May 26, 2014

About half of veterans of post-9/11 wars served with someone who was killed

Veteran Salutes Flag During Parade
Retired Army 1st Sgt. William Staude, of Elliott, Pa., salutes the U.S. flag being carried by soldiers from the 316th Expeditionary Sustainment Command. Credit: The U.S. Army

The practice of dedicating a day to honoring America’s war dead has its roots in the years immediately after the Civil War and was officially declared a national holiday by Congress in 1971 to honor the fallen of all wars.

47% of Iraq and Afghanistan war veterans served with someone who was killed during their serviceThe day will be an intensely personal experience for many veterans of the Iraq and Afghanistan conflicts — about half (47%)  said that they served with a comrade that had been killed, according to a Pew Research Center survey of veterans conducted in 2011. That number rises to 62% among soldiers who were in combat.

Service members who were seriously wounded or knew someone who was killed or seriously wound were more likely to say the wars were worth fighting. In the case of Iraq, 48% of these veterans said the war was worth fighting compared with 36% who said it was not. For Afghanistan, the margin saying the war was worth fighting was higher — 55% to 40%. 

Exposure to casualties also had an effect on the emotional well-being of many veterans. Veterans who suffered their own injuries, or experienced the death or serious injuries of others, were more than twice as likely (54% to 22%) to say they had undergone an emotionally traumatic or distressing event during their service than those not exposed to casualties.

Veterans exposed to casualties were also more likely to say, by 42% to 27%, that they suffered from post-traumatic stress.

 

Number of military deaths in major U.S. wars

Topics: Military and Veterans, Wars and International Conflicts

  1. Photo of Bruce Drake

    is a Senior Editor at the Pew Research Center.

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2 Comments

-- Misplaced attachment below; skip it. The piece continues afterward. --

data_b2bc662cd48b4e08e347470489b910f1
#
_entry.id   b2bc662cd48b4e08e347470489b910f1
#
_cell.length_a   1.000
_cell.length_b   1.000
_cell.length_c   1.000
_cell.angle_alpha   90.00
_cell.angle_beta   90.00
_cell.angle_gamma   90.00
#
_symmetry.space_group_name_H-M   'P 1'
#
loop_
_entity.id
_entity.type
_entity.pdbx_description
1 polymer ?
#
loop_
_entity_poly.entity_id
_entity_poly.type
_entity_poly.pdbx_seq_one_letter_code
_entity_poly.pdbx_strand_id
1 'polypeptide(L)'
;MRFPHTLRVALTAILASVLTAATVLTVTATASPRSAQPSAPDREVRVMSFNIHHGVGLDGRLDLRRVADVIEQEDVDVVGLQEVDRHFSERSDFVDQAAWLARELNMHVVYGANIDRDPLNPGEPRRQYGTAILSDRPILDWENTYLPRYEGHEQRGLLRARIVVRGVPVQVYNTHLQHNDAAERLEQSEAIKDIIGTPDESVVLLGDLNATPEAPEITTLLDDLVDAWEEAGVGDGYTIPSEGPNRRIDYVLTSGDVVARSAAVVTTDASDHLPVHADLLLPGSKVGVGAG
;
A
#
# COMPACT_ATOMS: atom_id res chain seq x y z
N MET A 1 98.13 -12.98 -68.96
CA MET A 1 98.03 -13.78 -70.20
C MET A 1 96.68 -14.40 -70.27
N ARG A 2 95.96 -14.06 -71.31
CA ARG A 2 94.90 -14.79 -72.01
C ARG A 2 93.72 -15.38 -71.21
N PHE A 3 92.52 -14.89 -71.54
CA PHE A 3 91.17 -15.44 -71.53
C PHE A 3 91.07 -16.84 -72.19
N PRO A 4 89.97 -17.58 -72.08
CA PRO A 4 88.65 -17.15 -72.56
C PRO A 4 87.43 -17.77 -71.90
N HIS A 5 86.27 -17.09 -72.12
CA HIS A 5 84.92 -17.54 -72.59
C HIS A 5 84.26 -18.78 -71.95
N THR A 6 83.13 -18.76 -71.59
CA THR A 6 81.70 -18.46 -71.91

1. Trish4 months ago

    One must remember many of the soldiers in all wars up through Vietnam had soldiers by conscription, not voluntary signatures. Many of the 21st century soldiers may not have had 4+ terms of duty and with injury if there had been conscription. I don’t want us to return to that but we should not have gone to Iraq to begin with and our time in Afghanistan could have been over in Bush’s first term if he had done anything right. He didn’t. What we must do now is make sure all our veterans are cared for with homes, jobs and medical facilities for their needs. Too many in Congress want them to get that by themselves with no monetary assistance from us and that’s not right. Congress sent them there; Congress must care for them for the next 40-60 years.

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  2. Cathie M Currie, PhD4 months ago

    A timely graph for Memorial Day.

    The graph, however, excludes wars against our Native Americans, which would include deaths from both sides, and our war against Mexico.

    The American population at the time of the American Revolution was approximately 2,500,000 and deaths were 2 per 1000. The Civil War population was estimated to be 31,443,321, thus one tenth of our current population, and deaths were 15 per thousand.

    Each life lost was precious. In each death, families and communities were devastated. We must support our strong military and, in the same effort, we must seek peaceful ways to protect our nation.

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